IMPLEMENTATION OF SLA’S REVISED CAP ON SPLIT CASE FEES TEMPORARILY HALTED BY NYS SUPREME COURT
The New York State Liquor Authority (the “SLA”) recently proposed new regulations to increase and enforce a uniform “split case fee” charged by wholesalers to retailers for purchasing less than a full case of alcohol, or a case consisting of mixed products.
Under the three-tier system, licensed retailers (liquor stores, bars, restaurants, etc.) must purchase their alcohol from wholesalers, who generally incentivize retailers to make larger purchases by offering volume discounts, with the cost-per case decreasing based on the number of additional cases purchased. Extra charges may be added for retailers who do not meet certain minimums.
The Alcoholic Beverage Control Law (the “ABC Law”) contains provisions which prevent licensed wholesalers from giving preferential treatment to particular retailers through price discrimination. These regulations specifically provide for a maximum “split case fee” wholesalers can charge to retailers who order liquor or wine by the bottle, instead of by the case.
Many smaller retailers, both off-premises (liquor stores, etc.) and on-premises (restaurants, bars, etc.) do not have the storage capacity or customer demand to order full cases of certain items. Instead, they are able to purchase mixed cases from the wholesalers which contain bottles of various products. The wholesalers incur, among other things, additional labor costs in preparing these mixed cases which are not incurred in full-case purchases. The wholesalers historically have passed this cost on to the retailers via a “split case fee” where a certain per-bottle charge is levied on mixed cases. As a result, smaller retailers are further disadvantaged because their cost per bottle is higher than their larger competitors.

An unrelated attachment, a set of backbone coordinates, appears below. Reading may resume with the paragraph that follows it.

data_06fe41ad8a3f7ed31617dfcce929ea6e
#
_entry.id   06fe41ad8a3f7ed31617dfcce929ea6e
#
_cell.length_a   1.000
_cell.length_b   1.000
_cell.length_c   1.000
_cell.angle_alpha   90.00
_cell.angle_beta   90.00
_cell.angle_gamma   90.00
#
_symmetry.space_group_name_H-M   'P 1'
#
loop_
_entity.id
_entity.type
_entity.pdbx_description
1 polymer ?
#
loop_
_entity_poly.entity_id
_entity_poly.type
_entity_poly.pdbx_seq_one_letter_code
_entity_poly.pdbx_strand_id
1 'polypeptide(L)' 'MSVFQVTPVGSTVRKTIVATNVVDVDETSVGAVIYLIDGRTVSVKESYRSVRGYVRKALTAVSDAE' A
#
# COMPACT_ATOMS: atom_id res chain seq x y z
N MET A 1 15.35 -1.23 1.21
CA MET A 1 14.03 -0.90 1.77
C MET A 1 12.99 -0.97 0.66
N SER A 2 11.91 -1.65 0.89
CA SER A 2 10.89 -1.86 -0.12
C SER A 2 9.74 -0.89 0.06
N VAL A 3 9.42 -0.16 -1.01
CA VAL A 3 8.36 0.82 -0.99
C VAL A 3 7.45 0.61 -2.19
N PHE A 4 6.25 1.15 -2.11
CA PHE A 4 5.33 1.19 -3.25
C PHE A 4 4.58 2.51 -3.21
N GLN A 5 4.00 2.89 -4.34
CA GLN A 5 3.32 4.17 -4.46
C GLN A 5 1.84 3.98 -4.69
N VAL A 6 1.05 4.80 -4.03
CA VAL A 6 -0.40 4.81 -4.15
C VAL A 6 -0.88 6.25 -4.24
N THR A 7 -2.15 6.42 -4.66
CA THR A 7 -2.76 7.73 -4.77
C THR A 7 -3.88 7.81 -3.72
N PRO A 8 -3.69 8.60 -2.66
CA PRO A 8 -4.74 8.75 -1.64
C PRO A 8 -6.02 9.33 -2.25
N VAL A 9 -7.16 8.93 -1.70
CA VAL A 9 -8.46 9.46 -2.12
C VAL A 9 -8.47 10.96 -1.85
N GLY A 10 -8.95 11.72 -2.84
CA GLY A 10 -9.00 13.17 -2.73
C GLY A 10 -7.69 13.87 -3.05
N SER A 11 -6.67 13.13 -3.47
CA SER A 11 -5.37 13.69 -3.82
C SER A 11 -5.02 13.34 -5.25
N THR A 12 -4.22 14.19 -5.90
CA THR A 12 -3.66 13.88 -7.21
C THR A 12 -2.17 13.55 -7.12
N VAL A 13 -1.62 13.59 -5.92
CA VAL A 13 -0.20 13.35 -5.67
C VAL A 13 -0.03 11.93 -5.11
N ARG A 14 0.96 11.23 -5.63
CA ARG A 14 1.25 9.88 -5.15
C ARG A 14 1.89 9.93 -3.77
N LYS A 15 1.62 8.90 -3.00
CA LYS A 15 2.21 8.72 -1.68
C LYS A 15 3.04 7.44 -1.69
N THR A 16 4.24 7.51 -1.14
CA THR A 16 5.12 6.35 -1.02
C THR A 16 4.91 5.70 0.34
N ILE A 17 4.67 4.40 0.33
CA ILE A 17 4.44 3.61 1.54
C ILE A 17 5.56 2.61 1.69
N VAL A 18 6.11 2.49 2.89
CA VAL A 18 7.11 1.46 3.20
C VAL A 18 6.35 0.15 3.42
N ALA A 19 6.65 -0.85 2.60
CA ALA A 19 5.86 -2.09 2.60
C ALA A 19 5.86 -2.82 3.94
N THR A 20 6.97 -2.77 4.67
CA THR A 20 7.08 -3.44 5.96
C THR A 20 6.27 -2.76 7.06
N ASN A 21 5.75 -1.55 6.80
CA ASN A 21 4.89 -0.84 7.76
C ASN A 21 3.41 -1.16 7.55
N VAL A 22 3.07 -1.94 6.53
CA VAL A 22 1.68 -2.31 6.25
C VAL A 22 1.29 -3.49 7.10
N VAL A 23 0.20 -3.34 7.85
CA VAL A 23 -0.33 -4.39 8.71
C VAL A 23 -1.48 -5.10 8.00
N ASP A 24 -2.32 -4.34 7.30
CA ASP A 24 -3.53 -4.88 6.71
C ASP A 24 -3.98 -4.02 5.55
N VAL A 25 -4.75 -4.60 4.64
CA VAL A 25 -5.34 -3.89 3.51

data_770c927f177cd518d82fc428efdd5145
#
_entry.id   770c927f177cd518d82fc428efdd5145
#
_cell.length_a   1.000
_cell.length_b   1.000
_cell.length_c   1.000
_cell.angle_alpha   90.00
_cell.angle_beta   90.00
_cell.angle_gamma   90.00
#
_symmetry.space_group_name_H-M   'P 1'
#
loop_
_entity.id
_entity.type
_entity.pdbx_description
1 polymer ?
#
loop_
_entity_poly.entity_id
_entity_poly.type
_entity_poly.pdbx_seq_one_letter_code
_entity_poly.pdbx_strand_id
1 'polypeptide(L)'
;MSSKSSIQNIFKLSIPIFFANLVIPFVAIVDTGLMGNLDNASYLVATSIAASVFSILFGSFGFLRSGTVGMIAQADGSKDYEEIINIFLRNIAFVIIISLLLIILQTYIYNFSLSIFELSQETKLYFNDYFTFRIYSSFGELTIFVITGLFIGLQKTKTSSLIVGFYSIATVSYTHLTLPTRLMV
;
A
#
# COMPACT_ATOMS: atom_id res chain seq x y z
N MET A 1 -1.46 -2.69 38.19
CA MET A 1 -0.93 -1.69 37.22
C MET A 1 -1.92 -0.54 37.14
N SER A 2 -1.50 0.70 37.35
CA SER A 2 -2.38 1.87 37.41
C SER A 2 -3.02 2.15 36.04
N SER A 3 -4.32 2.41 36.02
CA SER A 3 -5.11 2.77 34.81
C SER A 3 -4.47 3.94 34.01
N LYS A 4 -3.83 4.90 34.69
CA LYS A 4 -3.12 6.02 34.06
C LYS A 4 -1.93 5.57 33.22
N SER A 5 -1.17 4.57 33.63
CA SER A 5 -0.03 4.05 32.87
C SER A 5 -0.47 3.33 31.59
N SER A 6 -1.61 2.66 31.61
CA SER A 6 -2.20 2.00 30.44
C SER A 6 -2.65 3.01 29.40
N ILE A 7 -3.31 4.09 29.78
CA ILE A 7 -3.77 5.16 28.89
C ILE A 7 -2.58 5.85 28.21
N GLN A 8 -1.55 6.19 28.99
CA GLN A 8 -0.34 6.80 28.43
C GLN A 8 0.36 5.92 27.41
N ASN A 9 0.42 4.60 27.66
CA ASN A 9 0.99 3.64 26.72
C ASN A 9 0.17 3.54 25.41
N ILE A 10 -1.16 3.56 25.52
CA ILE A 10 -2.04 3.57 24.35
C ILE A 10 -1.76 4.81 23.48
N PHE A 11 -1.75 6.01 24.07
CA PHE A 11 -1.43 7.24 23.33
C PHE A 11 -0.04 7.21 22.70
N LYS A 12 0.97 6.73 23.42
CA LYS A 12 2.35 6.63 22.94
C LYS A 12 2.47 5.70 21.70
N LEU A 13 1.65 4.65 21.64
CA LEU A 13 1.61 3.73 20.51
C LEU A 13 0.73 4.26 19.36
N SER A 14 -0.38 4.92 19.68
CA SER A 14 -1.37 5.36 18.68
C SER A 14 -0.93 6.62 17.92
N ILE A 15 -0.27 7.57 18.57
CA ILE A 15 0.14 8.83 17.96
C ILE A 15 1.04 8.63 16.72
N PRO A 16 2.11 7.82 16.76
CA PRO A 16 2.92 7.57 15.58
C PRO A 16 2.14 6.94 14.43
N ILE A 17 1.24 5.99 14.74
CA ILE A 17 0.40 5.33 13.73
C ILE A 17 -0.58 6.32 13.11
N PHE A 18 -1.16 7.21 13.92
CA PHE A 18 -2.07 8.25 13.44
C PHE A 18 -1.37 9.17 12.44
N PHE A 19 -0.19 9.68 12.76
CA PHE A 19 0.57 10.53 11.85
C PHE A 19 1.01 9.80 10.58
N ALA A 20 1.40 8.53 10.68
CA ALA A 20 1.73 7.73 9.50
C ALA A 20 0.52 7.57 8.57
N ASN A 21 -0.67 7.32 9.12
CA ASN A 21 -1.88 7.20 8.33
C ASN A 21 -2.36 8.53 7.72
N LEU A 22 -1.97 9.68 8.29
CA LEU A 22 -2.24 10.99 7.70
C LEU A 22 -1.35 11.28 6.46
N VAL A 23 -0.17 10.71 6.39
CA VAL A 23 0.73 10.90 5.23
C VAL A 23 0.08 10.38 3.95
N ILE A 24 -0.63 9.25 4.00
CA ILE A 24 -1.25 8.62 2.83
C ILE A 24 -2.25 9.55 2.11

When the rule governing split case fees was originally enacted in 1969, it provided for a cap of $1.00 per case, apportioned amongst the bottles in the split case. For example, for a 12-bottle case, a maximum of $00.08 ($1.00 divided by 12) could be added to the cost of a bottle as a split case fee. In 1980, the cap was raised to $1.98 to account for inflation but has not been changed since.
Under the existing Rule 65.4(e) cap of $1.98, the highest split case fee charge per bottle for a 12-bottle case would be $0.16 ($1.98 divided by 12). The SLA has generally not enforced the cap in recent history, with several of the larger retailers in the State, which account for the majority of wholesale sales, currently charging as much as $36.00 per case. This equates to $3.00 per bottle in a 12-bottle case. These split case fees can result in substantial increased costs to retailers, many of whom are also dealing with the lingering devastation on the industry wrought by COVID, compounded by rampant inflation.
The wholesalers have asserted that this fee represents a passthrough of their increased costs to the retailers. The SLA in proposing the new legislation, agreed that the cap needed to be adjusted up from the current level (set in 1980) to account for the wholesalers’ increased cost of doing business, but determined that the fees currently charged by the wholesalers were excessive. The SLA proposed an increase in the cap from $1.98 per case to $7.39 per case, based on the Consumer Price Index. This new cap would result in a maximum per-bottle charge of $00.62 for a 12-bottle case. The proposed revisions would also create a uniform rule for all case sizes, removing certain existing restrictions to simplify application and calculation of the new cap.
After introducing the proposed legislation, taking public and industry comments, and holding a hearing on the matter, the regulation was adopted by the SLA Full Board, and was set to officially take effect Nov. 30, 2022. The regulation allowed wholesalers an approximately one-month grace period to prepare their systems.
Southern Glaziers Wine & Spirits, one of the two largest wholesalers in the State, filed a Temporary Restraining Order against the regulation, arguing that the SLA lacked the authority to unilaterally implement the new regulations, and that the new cap should not be implemented until the matter had been fully litigated. The TRO was granted by Albany Supreme Court Judge Peter Lynch on December 2, 2022. Further hearings on the matter have been scheduled for late February.
Contact Whiteman Osterman & Hanna Today
If you have questions regarding the operation of your existing New York licensed business or are contemplating applying for a new license, don’t hesitate to get in touch with Alexandra Becker by e-mail (email@example.com) or phone (518.487.7725) to see how the Alcoholic Beverage Team at Whiteman Osterman & Hanna may be able to assist.